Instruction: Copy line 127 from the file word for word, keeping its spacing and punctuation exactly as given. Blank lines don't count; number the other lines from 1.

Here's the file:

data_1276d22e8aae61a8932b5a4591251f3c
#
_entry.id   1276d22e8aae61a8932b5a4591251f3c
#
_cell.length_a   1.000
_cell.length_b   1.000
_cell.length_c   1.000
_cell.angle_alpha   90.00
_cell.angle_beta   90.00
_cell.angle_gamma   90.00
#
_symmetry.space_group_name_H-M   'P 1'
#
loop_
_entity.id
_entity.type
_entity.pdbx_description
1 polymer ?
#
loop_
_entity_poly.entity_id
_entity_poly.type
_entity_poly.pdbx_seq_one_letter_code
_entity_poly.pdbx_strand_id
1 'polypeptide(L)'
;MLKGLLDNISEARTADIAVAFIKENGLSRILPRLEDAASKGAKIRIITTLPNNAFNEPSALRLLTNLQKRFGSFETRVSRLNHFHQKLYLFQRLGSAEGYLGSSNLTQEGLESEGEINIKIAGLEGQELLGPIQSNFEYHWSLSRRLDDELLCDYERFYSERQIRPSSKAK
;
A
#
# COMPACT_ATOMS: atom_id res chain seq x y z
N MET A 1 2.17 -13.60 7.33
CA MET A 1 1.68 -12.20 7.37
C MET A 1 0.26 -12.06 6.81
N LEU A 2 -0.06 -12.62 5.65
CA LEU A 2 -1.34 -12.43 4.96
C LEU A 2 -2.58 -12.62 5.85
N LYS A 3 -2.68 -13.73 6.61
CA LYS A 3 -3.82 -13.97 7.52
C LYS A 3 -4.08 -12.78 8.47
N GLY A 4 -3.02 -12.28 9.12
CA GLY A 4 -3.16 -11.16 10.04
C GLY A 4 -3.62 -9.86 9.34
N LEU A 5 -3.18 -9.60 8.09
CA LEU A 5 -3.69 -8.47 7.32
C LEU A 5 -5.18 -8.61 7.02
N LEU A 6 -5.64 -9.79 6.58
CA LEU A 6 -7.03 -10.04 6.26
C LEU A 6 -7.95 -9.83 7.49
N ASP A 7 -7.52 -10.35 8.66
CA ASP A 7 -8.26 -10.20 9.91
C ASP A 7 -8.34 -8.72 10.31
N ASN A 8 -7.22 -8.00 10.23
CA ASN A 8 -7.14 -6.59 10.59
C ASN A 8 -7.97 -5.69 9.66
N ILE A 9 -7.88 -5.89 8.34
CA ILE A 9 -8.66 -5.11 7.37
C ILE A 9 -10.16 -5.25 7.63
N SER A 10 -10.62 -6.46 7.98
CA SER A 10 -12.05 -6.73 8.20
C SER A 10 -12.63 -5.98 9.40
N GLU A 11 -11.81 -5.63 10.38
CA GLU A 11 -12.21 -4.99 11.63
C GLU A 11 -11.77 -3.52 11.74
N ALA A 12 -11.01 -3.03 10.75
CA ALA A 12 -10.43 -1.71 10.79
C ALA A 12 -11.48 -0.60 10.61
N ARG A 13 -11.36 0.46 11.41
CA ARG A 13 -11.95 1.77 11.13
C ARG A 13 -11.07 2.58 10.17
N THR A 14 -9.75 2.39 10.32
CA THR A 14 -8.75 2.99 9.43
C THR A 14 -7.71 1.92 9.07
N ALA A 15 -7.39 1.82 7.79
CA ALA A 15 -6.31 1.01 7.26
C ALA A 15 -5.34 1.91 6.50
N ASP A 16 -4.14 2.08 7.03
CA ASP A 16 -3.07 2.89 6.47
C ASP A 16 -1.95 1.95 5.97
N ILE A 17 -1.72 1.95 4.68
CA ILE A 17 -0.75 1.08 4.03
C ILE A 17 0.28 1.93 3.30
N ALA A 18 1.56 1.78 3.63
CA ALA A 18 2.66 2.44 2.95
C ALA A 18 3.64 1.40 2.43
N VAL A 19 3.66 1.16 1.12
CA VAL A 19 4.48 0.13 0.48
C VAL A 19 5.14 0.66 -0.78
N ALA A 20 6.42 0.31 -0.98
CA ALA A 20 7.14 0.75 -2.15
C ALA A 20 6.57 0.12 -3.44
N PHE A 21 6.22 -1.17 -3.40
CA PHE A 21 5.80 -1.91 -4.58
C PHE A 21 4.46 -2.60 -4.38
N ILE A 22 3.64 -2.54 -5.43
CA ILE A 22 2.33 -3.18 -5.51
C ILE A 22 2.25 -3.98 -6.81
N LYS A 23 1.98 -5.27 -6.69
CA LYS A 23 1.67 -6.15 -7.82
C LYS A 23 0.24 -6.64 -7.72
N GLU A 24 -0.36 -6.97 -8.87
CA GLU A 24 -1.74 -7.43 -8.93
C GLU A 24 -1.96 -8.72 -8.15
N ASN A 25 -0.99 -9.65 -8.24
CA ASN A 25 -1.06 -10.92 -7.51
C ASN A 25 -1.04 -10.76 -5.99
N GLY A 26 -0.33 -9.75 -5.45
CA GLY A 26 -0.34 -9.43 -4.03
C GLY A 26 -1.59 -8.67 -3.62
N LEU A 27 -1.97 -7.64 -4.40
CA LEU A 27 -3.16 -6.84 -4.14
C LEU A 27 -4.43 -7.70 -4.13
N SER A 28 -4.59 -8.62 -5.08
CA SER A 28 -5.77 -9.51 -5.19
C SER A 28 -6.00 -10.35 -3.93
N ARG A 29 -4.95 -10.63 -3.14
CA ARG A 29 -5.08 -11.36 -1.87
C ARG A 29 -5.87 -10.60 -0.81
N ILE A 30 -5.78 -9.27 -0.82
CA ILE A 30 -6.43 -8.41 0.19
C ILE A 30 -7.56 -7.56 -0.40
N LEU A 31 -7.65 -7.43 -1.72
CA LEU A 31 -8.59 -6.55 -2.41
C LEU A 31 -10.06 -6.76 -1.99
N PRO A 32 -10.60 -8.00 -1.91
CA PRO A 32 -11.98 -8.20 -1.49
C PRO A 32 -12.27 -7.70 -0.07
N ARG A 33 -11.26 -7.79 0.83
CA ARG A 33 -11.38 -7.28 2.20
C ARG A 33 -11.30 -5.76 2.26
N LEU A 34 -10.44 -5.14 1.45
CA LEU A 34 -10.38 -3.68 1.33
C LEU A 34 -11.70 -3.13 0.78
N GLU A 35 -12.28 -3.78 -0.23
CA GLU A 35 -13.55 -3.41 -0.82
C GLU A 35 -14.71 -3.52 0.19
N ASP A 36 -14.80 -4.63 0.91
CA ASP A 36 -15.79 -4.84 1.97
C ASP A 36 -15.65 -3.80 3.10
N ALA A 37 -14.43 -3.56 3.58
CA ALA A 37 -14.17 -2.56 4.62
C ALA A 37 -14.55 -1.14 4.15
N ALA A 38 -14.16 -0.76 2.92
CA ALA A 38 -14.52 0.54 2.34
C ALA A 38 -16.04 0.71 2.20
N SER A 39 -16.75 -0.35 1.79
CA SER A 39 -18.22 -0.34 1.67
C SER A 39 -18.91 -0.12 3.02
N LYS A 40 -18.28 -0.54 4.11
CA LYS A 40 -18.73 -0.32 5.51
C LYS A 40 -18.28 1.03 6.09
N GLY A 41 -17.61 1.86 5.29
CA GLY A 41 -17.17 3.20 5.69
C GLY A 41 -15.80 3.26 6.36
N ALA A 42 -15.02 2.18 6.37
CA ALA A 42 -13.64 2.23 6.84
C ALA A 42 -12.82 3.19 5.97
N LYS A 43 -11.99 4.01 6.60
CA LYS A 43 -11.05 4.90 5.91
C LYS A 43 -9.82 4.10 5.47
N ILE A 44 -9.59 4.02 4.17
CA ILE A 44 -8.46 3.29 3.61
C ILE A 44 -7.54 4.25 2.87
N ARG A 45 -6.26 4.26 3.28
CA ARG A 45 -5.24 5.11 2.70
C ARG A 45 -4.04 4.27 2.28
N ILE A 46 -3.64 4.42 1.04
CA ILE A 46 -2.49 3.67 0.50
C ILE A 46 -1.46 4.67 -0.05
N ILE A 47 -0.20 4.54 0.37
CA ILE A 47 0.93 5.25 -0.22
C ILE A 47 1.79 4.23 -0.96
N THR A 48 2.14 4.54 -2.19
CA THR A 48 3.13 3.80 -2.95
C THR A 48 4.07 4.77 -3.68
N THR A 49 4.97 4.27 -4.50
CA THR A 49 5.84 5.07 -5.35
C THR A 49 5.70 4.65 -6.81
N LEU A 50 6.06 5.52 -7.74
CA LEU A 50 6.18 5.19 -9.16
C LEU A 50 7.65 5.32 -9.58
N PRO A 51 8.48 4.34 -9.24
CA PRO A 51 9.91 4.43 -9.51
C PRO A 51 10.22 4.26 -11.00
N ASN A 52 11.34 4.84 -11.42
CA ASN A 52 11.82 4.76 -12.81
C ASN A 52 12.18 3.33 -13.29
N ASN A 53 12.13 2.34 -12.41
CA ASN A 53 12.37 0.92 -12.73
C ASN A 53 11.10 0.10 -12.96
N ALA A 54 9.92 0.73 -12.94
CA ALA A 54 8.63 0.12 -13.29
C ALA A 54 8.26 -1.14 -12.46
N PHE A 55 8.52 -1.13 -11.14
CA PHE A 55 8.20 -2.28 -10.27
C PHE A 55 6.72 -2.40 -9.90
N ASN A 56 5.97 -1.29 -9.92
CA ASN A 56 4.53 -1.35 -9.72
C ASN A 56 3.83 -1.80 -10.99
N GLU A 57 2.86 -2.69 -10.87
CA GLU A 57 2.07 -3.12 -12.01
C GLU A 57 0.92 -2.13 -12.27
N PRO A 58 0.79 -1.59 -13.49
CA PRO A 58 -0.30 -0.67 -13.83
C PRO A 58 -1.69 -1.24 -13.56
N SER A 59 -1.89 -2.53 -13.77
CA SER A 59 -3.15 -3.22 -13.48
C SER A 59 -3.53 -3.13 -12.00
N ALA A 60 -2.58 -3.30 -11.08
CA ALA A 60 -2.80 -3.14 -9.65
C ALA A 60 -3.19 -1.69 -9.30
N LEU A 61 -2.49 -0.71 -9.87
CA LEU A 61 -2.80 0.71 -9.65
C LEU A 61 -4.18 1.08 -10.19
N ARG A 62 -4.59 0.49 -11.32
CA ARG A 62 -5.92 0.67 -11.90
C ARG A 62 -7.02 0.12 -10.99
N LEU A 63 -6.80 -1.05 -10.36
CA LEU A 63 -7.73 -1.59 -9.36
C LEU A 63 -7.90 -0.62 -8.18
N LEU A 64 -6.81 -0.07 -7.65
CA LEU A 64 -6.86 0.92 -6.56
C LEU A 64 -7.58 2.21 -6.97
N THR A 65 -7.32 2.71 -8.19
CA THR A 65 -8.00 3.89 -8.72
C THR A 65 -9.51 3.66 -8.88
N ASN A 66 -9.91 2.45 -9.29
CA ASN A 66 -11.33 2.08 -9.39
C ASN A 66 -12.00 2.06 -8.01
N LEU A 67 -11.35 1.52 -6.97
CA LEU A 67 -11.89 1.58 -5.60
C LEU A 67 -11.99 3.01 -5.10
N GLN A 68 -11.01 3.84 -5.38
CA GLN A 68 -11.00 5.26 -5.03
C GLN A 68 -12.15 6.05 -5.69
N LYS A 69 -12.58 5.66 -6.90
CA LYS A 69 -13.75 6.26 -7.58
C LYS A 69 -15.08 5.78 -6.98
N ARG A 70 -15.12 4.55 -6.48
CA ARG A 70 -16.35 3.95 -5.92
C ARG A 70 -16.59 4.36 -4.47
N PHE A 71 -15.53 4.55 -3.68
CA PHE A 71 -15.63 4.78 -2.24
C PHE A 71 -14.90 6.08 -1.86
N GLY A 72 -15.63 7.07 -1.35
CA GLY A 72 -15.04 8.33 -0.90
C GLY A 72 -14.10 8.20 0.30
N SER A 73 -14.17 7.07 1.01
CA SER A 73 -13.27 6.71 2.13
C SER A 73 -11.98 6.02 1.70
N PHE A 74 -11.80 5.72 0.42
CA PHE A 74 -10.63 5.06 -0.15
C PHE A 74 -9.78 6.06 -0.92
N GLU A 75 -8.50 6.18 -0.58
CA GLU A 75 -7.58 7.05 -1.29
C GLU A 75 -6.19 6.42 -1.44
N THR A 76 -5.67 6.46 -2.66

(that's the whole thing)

N ARG A 33 -11.26 -7.79 0.83